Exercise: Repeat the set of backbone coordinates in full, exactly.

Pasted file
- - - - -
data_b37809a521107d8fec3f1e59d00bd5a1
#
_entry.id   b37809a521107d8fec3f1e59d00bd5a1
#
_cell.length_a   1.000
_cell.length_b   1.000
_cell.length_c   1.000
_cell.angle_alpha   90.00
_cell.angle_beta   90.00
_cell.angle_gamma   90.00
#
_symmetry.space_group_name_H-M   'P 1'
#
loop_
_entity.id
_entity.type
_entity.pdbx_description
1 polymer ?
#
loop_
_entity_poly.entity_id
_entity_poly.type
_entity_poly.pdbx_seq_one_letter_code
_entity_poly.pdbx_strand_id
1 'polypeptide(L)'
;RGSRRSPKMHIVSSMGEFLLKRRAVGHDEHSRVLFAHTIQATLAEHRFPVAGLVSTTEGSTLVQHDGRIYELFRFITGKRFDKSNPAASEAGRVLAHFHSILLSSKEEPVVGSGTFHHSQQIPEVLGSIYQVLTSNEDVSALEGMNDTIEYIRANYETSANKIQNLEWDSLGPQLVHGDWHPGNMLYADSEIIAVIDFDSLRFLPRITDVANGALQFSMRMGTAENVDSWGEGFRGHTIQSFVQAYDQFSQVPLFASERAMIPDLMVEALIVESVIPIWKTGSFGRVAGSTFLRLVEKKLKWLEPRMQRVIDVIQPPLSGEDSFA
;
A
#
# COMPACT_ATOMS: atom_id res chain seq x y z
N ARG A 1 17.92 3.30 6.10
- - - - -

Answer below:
data_b37809a521107d8fec3f1e59d00bd5a1
#
_entry.id   b37809a521107d8fec3f1e59d00bd5a1
#
_cell.length_a   1.000
_cell.length_b   1.000
_cell.length_c   1.000
_cell.angle_alpha   90.00
_cell.angle_beta   90.00
_cell.angle_gamma   90.00
#
_symmetry.space_group_name_H-M   'P 1'
#
loop_
_entity.id
_entity.type
_entity.pdbx_description
1 polymer ?
#
loop_
_entity_poly.entity_id
_entity_poly.type
_entity_poly.pdbx_seq_one_letter_code
_entity_poly.pdbx_strand_id
1 'polypeptide(L)'
;RGSRRSPKMHIVSSMGEFLLKRRAVGHDEHSRVLFAHTIQATLAEHRFPVAGLVSTTEGSTLVQHDGRIYELFRFITGKRFDKSNPAASEAGRVLAHFHSILLSSKEEPVVGSGTFHHSQQIPEVLGSIYQVLTSNEDVSALEGMNDTIEYIRANYETSANKIQNLEWDSLGPQLVHGDWHPGNMLYADSEIIAVIDFDSLRFLPRITDVANGALQFSMRMGTAENVDSWGEGFRGHTIQSFVQAYDQFSQVPLFASERAMIPDLMVEALIVESVIPIWKTGSFGRVAGSTFLRLVEKKLKWLEPRMQRVIDVIQPPLSGEDSFA
;
A
#
# COMPACT_ATOMS: atom_id res chain seq x y z
N ARG A 1 17.92 3.30 6.10